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Dec 18, 2012
Many of the mainstream LGBt intelligentsia are currently celebrating yet another local victory in a very conservative part of the country:
Last night, close to 200 supporters of the Helena Non-Discrimination Ordinance showed up and spoke out for dignity, fairness, and security. The Helena Non-Discrimination Ordinance passed unanimously (5-0). As it stands after last night’s vote, our entire community is protected in housing, employment, and some public accommodations.
Now, pay attention to that last phrase “some public accommodations”. Yep, you guessed correctly, this is just another instance of throwing the transgender community under the bus, as this amendment passed along with the bill:
1-8-4: DISCRIMINATON IN PUBLIC ACCOMODATIONS PROHIBITED: It shall be unlawful for a place of public accommodation to deny, directly or indirectly, any person full and equal access or enjoyment of the goods, services, activities, facilities, privileges, advantages, and accommodations for a discriminatory reason. However, in any place of public accommodation where users ordinarily appear in the nude, users may be required to use the facilities designated for their anatomical sex, regardless of their gender identity. Such requirement does not constitute unlawful discrimination for purposes of this Section 1-8-4.
Oh, hell no. While many advocates are claiming that incremental progress has come, there are so many other places which have passed these types of laws WITHOUT HARMFUL LANGUAGE. Discrimination against trans* people in terms of sex-segregated spaces was legal by omission before, now it is legal via code.
And it is not just bathrooms in which there is a problem. Consider dressing rooms, hospitals, institutions, homeless shelters, and even jails, will still be empowered, via this ordinance, to throw people into the facility corresponding with their anatomical gender; this practice not keeping ciswomen any more safe, while enabling the sexual assault of transwomen.
Now, people, even within the trans community ask me “Jordan, why are you so hung up on bathrooms/locker rooms/other sex segregated spaces”. Well, I’ve been homeless before, IN PITTSBURGH, IN SEVEN DEGREE WEATHER, I had to spend between $500-1,000 on motels that I will never get back due to the fact Pittsburgh has a transphobic shelter system run by religious organizations, and given my history of being sexually assaulted and knowing that going into men’s shelters may force me to go back to dressing and presenting as male for the rest of my life, and being forced into religion, and if not so, being victim blamed by shelter workers if I got gang raped by a bunch of men just for being a woman forced into men’s spaces. I didn’t want to spend all that precious money (which was disability back pay), but I had to, and this WHOLE SITUATION actually forced me to move over 300 miles away, my life uprooted due to transphobia, displaced to a city where “brotherly love and sisterly affection” is more like “smotherly hatred and p***ed off disaffection”. I will be leaving in a year for California, if I can secure funding to NOT be homeless when I go.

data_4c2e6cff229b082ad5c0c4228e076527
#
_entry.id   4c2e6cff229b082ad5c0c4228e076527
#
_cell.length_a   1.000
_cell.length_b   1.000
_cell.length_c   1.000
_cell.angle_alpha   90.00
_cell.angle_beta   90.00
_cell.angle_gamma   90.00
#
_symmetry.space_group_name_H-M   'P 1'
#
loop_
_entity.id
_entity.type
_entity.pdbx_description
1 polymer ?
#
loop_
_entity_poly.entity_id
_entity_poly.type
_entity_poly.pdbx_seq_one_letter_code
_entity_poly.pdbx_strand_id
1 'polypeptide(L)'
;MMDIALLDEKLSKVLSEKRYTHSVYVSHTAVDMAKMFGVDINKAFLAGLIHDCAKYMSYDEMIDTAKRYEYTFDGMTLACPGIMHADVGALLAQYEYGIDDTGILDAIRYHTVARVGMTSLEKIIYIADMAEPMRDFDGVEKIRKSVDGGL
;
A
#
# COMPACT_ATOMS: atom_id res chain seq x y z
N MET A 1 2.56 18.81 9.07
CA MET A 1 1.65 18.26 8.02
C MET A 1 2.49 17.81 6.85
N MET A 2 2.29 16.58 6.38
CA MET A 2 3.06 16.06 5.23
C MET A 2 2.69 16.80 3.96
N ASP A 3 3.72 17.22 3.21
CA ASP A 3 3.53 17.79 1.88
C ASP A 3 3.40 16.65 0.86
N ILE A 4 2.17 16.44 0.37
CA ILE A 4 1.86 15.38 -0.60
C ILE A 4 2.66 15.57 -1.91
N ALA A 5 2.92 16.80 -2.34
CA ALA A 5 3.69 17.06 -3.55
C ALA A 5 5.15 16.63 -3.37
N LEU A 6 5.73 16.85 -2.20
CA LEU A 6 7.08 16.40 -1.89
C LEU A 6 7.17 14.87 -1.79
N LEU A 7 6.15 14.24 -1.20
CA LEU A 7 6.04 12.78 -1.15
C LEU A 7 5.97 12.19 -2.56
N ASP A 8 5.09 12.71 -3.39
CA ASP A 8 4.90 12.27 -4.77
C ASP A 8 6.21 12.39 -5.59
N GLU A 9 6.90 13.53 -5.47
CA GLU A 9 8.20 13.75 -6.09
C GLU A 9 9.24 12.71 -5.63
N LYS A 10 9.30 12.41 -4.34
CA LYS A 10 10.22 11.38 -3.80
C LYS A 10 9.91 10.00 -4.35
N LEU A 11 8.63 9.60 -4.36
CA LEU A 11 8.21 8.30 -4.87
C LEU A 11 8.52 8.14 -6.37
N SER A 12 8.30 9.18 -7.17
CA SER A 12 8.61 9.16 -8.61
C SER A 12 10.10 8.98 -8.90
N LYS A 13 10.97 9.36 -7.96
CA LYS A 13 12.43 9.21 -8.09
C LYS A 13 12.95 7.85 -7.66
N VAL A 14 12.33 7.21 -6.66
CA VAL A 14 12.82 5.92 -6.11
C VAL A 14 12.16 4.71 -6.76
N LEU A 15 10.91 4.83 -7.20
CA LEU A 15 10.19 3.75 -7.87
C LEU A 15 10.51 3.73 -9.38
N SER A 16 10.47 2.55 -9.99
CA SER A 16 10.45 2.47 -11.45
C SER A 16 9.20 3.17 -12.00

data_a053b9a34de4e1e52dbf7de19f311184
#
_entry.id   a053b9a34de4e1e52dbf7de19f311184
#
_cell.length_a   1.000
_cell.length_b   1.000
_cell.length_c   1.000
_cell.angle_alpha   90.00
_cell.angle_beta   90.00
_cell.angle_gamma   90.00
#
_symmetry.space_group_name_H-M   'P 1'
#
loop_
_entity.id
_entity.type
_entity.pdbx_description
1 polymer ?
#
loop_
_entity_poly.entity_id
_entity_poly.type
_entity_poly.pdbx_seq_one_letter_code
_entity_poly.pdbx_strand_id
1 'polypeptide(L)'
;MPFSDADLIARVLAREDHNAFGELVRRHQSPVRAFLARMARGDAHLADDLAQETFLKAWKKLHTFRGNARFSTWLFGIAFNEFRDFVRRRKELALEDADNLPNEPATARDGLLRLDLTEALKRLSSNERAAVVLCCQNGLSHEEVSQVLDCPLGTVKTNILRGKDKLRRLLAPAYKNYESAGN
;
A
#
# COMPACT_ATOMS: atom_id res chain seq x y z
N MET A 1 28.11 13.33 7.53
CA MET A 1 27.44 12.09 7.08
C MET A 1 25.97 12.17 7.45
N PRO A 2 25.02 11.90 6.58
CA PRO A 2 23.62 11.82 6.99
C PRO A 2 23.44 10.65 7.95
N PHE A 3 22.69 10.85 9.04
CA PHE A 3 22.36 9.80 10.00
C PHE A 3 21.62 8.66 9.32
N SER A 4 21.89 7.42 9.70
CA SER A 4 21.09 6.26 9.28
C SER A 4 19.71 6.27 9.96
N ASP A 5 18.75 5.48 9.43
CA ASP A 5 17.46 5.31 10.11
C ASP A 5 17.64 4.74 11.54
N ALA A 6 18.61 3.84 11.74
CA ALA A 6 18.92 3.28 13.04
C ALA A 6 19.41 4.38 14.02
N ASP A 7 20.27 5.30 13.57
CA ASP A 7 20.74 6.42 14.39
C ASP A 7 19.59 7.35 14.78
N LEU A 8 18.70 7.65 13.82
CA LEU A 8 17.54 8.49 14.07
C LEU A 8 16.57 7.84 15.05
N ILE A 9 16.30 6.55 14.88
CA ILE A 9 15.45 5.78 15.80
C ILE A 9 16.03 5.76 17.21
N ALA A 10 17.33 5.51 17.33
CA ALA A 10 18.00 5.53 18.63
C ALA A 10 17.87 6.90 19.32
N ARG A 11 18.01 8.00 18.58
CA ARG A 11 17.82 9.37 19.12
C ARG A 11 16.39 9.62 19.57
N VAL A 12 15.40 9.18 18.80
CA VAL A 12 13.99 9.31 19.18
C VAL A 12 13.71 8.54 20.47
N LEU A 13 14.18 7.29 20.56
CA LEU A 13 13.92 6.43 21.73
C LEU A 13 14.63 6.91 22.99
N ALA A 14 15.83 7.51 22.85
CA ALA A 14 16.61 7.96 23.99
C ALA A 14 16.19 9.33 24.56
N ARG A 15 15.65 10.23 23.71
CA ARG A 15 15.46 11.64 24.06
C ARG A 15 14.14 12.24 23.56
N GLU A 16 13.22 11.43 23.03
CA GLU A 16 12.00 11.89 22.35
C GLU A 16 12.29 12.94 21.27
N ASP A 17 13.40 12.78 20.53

This is why I am so upset whenever issues of public accomodations relating to gender identity are omitted or discrimination codified. These tropes of incremental progress come from a place of privilege; while housing and employment non-discrimination are important as well, there are many people who have no home and have no job (a lot due to disability), or they may be employed, but have transphobic employers who may deny their employees use of appropriate gender setting.
Not only that, and I will admit this statement will ruffle some feathers, but this type of watering down/omission of public accomodations protections PERPETUATES RAPE CULTURE. This is not about men in women’s spaces, this is about all women being able to be in women’s spaces, and while all women in women’s spaces does not increase the likelihood of trans-on-cis rape in these spaces, it does increase the likelihood of cismale-on-transfemale rape in men’s spaces. You may claim you are preventing rape culture by forcing me into men’s spaces, but you are enabling the sexual assault of my person when you do so, and that’s just not right.
I feel that all good the bill in Helena did is overshadowed by the codification of discrimination, and it would have been better if it had died fighting. A grave injustice happened in Montana’s capital city, and it may have far reaching implications.
-Jordan Gwendolyn Davis